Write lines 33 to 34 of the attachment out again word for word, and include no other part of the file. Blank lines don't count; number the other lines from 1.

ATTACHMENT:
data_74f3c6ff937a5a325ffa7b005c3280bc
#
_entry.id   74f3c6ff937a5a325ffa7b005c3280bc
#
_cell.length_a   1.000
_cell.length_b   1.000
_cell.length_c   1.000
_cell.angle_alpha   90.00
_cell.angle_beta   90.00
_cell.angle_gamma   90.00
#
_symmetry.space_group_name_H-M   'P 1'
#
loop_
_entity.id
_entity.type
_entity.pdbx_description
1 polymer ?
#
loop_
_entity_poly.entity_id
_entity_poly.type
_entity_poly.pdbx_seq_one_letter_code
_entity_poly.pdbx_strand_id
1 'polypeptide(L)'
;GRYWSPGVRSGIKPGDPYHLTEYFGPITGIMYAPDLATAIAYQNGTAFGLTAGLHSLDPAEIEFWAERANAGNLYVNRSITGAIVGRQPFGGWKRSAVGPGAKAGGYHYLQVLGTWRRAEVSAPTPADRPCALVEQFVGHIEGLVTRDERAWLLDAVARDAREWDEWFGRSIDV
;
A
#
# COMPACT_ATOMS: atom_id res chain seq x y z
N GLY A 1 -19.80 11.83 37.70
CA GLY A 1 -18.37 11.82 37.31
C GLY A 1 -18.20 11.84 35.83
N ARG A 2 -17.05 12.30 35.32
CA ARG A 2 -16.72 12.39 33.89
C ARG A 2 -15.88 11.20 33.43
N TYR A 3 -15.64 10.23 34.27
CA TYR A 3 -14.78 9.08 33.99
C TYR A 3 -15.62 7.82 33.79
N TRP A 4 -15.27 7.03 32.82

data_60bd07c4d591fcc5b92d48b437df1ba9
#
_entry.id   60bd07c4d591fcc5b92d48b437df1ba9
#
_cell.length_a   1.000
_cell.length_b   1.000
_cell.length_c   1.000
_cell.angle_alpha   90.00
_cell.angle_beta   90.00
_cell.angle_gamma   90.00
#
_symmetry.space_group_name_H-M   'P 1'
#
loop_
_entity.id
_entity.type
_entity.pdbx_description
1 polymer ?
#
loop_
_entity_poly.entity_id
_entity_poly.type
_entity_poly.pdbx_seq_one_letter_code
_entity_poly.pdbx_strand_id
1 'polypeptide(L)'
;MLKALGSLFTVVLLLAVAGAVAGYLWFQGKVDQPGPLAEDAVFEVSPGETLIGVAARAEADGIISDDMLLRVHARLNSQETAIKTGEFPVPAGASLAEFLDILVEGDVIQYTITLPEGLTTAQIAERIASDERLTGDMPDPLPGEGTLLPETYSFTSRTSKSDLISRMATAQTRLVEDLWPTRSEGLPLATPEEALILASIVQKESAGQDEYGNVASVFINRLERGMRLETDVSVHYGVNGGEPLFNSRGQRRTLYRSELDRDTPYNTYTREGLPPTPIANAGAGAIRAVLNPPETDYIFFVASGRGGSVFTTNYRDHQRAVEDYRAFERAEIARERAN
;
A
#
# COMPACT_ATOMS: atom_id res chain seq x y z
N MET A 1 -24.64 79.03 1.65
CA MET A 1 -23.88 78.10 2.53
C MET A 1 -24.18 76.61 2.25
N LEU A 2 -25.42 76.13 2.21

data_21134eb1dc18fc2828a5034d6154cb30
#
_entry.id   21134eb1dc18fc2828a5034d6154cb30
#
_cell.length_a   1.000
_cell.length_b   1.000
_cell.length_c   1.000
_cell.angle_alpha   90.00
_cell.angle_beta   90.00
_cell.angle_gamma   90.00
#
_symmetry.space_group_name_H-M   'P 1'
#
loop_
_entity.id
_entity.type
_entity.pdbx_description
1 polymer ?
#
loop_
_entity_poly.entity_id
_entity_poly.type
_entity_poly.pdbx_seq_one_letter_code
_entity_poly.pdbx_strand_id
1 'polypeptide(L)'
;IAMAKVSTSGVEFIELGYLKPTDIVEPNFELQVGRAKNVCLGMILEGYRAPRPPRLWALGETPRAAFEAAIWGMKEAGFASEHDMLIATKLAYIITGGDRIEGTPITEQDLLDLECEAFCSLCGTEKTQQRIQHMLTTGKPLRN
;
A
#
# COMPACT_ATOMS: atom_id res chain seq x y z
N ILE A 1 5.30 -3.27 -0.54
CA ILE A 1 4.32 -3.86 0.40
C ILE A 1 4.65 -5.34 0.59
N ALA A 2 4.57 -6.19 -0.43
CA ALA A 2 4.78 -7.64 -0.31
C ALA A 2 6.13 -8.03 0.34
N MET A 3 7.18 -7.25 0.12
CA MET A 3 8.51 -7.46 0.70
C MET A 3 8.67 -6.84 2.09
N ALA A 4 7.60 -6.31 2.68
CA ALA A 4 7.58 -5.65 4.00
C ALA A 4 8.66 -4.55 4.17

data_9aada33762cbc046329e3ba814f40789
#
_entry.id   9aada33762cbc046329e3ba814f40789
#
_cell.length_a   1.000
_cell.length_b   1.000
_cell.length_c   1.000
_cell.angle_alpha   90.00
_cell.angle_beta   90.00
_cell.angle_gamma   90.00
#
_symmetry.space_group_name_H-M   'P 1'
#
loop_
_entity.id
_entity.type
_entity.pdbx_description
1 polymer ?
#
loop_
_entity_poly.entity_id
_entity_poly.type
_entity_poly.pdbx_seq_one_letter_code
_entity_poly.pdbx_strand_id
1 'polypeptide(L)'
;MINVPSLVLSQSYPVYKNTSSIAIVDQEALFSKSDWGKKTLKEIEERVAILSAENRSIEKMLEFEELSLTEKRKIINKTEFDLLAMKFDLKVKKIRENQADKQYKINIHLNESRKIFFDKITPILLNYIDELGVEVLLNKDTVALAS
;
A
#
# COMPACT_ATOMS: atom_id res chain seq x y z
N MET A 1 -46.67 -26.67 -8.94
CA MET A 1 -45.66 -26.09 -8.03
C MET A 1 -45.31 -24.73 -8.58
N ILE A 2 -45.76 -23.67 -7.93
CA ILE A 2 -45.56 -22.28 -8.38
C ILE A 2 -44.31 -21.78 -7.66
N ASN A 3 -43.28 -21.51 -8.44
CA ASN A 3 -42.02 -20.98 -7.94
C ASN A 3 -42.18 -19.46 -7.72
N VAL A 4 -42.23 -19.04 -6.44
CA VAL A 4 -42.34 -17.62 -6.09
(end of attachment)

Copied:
C GLY A 1 -18.20 11.84 35.83
N ARG A 2 -17.05 12.30 35.32